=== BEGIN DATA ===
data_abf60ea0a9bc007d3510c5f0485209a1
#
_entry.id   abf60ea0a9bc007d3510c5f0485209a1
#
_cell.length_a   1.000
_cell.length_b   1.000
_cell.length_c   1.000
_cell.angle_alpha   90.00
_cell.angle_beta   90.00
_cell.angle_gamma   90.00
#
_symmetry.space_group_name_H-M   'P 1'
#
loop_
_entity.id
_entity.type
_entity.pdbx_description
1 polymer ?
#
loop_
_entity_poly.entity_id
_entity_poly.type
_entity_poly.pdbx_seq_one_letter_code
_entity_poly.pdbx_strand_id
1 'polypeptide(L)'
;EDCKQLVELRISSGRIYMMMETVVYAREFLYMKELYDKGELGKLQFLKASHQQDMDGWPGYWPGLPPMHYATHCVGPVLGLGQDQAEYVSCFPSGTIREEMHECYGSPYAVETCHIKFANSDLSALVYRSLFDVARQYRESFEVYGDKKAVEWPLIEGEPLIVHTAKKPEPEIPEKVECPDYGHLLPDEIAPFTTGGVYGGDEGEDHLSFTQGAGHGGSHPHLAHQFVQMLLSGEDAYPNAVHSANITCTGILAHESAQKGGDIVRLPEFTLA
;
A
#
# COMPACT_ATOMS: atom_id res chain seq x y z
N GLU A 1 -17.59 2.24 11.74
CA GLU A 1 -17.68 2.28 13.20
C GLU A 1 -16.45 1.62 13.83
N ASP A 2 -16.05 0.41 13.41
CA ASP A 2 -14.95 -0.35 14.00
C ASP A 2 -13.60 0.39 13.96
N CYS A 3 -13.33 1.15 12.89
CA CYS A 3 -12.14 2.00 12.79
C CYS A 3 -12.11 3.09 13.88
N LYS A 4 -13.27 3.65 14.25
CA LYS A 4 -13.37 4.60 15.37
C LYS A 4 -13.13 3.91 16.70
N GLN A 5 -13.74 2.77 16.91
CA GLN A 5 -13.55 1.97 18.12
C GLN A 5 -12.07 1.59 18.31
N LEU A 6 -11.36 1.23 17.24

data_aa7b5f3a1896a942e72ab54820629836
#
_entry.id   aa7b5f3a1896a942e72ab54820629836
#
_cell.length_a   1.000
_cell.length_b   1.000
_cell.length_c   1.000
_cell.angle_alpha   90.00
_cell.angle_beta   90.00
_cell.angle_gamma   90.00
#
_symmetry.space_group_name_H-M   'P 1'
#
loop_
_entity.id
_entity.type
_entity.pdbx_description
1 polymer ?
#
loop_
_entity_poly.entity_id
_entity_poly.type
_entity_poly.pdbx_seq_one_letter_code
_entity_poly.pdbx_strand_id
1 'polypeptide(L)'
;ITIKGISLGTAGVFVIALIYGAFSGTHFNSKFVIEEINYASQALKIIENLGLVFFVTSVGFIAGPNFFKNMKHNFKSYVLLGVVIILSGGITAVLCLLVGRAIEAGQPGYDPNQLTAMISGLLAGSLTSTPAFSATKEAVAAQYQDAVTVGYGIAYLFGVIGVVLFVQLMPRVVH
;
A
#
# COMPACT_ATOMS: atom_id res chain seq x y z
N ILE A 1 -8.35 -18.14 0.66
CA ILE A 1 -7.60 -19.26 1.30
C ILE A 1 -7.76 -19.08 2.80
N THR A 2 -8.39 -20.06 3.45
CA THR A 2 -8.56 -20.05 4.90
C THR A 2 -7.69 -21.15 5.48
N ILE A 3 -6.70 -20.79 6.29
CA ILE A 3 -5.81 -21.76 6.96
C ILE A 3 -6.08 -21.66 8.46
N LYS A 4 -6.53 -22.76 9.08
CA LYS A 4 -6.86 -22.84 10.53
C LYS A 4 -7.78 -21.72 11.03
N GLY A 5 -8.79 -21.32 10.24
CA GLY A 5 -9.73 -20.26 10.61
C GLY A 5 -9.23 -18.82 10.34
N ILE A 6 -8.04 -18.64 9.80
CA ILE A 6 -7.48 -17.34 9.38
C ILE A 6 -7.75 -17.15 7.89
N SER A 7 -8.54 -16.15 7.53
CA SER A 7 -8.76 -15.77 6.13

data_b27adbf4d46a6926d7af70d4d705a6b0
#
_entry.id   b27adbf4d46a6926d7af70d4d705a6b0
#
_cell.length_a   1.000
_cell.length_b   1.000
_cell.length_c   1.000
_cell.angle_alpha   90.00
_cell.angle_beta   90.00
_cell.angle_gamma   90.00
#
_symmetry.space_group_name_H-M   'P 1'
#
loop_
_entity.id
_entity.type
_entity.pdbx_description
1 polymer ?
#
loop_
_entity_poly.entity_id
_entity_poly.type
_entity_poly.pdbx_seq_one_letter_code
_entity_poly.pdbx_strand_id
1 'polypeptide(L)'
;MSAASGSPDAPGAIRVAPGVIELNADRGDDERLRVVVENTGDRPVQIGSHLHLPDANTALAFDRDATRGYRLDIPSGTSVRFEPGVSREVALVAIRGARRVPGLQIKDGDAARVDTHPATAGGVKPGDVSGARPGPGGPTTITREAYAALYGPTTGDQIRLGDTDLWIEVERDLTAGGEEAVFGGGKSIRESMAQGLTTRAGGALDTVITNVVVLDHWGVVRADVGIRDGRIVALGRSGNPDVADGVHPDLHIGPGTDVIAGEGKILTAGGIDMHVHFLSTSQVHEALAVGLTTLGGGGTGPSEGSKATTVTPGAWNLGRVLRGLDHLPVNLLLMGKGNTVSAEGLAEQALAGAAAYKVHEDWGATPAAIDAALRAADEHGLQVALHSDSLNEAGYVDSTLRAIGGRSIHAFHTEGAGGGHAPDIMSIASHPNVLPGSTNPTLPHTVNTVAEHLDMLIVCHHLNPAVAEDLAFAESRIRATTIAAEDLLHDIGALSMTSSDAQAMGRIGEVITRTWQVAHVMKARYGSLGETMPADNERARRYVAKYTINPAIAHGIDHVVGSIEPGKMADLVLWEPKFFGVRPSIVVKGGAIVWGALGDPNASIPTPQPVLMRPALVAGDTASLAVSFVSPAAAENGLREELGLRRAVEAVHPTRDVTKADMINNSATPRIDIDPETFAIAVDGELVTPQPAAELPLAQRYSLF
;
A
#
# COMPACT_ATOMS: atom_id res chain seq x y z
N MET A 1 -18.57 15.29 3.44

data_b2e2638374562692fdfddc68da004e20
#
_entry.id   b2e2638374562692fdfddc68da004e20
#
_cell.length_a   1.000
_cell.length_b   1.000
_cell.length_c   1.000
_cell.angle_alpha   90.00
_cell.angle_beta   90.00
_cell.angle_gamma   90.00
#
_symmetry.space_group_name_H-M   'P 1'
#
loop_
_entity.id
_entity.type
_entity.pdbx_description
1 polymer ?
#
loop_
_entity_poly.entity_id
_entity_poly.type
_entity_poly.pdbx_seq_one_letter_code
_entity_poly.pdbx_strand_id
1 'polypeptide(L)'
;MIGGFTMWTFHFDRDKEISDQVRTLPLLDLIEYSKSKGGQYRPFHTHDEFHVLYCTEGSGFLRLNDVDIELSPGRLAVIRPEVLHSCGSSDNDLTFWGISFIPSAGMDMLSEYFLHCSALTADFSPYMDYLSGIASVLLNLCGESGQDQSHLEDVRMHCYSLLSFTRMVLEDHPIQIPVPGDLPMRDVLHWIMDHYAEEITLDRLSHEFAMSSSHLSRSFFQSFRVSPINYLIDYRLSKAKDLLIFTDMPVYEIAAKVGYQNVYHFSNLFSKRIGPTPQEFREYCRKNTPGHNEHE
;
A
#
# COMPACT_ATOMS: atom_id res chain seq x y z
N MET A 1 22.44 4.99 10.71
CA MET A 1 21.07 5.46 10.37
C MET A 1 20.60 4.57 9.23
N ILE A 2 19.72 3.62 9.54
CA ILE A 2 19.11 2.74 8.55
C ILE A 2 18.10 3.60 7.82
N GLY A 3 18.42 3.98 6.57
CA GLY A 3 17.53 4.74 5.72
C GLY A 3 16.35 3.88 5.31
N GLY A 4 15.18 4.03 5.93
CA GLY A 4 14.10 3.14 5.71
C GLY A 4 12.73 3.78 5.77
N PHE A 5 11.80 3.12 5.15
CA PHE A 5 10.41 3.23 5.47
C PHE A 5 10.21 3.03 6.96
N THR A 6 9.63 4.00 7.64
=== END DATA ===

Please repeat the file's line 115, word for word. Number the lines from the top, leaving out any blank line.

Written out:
#